The future of artificial intelligence in cybersecurity and staying true to our authentic digital selves

Brian Mohr
January 12, 2024

Self-healing, self-evolving software?  Real-time patching?  Secure code written solely by machine? From proof-of-concept of a zero-day to enabled defense within seconds?  Will artificial intelligence-enabled technology bring about “perfectly” secure networks?  Technically maybe?   So, does that mean we are just a few short years away from being perfectly safe in the digital realm?  Of course not. Artificial intelligence (AI) incorporated only in this way is the wrong solution.  Or, rather, an incomplete and therefore ultimately ineffective solution.  

Yes, the evolution of cyber security, especially in the rapid adoption of artificial intelligence will likely result in the existence of “perfect” technology/secure networks.  But we also know that bad humans are adopting AI for their purposes as well.  The difference, however, is while the good humans are busy focusing on and protecting technology, the bad humans will continue to have an edge as they are attacking humans through technology, not technology itself.

I would argue that the bad humans saw the implications and advantages of AI far before the good humans could wrap their minds around this newfound ‘everyman’ capability.  

We will see incredible leaps in AI technology driven by the market, and of course, marketing. We already see AI-generated influencers trying to sell you things, but soon we’ll see AI-political influencers and social influencers aiming to make sure you do the things they want you to do.  And at times, because we’re used to doing so, we’ll bypass security controls and give access to those who wish to do us harm.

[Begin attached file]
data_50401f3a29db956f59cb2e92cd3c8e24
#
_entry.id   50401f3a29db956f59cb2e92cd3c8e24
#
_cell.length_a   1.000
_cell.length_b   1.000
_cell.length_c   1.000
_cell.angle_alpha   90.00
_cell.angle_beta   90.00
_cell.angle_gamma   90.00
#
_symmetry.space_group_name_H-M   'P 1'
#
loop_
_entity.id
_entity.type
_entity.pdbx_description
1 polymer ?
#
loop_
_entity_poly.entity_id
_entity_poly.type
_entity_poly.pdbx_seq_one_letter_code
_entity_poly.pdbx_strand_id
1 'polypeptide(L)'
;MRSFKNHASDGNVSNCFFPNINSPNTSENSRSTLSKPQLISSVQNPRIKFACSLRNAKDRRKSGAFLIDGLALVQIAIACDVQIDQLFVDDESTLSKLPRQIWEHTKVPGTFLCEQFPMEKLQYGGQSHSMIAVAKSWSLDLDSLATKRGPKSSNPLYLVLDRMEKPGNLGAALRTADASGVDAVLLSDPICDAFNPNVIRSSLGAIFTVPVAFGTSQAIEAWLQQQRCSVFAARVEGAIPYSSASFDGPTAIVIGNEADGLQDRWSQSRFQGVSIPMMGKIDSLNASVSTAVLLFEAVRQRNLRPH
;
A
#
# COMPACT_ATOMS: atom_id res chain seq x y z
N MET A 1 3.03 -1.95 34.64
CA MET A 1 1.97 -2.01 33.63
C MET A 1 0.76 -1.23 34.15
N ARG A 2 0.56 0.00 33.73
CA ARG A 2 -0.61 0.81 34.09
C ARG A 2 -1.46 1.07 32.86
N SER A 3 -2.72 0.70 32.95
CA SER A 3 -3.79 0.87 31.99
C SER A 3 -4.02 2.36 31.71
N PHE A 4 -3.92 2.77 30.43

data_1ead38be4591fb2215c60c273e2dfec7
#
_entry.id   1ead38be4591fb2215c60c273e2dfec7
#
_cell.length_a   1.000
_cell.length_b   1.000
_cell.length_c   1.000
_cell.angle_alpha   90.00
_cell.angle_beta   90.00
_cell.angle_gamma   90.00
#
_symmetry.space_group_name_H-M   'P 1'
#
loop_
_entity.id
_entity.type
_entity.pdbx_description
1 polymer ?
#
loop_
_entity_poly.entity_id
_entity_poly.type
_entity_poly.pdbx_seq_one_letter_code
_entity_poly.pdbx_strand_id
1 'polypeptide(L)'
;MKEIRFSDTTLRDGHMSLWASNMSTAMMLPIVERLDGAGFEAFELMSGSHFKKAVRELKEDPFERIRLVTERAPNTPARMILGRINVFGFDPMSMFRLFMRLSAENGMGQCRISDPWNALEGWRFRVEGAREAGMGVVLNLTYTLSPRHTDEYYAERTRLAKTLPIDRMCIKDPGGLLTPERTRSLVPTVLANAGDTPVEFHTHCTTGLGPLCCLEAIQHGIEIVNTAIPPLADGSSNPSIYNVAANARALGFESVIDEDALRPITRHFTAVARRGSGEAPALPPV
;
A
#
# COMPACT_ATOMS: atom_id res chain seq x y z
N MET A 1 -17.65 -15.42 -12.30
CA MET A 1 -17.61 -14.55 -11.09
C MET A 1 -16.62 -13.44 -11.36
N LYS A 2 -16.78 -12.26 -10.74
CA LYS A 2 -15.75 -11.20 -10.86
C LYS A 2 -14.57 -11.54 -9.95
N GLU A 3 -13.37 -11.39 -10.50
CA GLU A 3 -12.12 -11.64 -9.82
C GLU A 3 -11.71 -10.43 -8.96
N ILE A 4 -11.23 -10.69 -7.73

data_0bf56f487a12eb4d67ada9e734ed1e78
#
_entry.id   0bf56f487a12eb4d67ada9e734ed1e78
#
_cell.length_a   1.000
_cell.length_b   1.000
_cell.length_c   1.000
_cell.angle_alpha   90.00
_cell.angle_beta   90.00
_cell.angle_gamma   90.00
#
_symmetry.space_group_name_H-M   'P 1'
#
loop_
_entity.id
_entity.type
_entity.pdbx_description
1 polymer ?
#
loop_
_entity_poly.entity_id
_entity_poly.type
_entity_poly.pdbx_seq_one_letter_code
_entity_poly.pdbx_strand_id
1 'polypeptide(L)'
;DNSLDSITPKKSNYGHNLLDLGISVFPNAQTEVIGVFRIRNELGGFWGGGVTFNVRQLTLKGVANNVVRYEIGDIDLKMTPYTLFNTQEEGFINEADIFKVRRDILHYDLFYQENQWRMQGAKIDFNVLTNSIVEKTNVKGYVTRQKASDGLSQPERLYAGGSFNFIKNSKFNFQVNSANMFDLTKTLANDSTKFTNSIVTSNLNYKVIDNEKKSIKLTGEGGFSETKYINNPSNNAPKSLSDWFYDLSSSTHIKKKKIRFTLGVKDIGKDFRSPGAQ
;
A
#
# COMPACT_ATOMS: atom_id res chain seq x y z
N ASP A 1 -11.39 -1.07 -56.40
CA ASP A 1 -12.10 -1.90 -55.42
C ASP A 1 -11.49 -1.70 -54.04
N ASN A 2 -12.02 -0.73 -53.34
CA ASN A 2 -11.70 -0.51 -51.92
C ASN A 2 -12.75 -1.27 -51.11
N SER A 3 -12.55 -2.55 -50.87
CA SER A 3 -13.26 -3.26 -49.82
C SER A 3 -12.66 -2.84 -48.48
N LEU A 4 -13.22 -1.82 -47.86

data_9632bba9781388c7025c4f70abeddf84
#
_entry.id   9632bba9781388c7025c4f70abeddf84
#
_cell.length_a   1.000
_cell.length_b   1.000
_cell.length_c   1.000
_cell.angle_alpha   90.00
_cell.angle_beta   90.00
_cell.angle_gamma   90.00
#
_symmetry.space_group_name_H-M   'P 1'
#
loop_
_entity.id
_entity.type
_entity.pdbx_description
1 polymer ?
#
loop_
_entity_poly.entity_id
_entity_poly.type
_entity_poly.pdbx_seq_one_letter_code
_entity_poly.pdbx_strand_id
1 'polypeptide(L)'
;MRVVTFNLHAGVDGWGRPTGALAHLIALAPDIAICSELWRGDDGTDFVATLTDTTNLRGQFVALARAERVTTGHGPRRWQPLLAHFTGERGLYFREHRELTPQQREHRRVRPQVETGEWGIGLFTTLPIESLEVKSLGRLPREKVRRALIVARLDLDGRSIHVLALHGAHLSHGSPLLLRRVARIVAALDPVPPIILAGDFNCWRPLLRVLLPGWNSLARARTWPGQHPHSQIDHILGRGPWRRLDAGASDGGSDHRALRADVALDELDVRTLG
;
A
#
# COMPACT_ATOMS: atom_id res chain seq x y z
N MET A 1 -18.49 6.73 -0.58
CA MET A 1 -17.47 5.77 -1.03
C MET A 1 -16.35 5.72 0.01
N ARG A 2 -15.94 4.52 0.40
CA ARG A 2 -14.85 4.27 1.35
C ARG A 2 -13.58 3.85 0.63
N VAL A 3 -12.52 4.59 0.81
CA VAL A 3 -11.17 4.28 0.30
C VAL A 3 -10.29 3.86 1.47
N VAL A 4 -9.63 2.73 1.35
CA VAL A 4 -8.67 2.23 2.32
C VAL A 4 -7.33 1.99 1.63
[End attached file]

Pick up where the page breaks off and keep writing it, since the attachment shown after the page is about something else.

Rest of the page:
The recent era has been all about collecting and controlling information. Knowledge is power, no? But now, I think, fomented by the irrational politics of today, the next frontier will be the quest for authenticity.  And I don’t mean authenticity in the quasi-spiritual new age mental-health-wellness sense, but your authentic self as it is manifested in the digital realm.  What we will all want, and desire, is the confident knowledge that what we see and experience is truly real. “Irrefutably original” will be our most treasured possession.  The Oxford Dictionary defines authentic as something “of undisputed origin; genuine.”  It’s safe to say that things we see online now are questionable at best.  But not only can we trust that our online experience may not be genuine, there is no reason to believe that our self is the only self on the internet.  We’ve been living with identity theft for a while now.

I think it’s safe to say the current and traditional data sets that make up our digital self – our personally identifying information (PII), the most prominent being our Social Security Number, are no longer viable, reliable, or believable representations of us.  Those datasets are actual liabilities, to the people who own the information and all the companies who insist on storing them.   Which is why multi-factor authentication is so important.   Because our PII is so ubiquitous and held by so many different companies and threat actor groups, we must have multiple, independent, biologically unique, and/or ‘air-gapped’ methods to verify that we are who we say we are.  Why companies continue to strive to collect and hold all this data is beyond me.  And how many times can my SSN be stolen before it is no longer useful to the adversary?   After all our advances, do we feel any safer online?  Or is it worse now?  How can that be possible?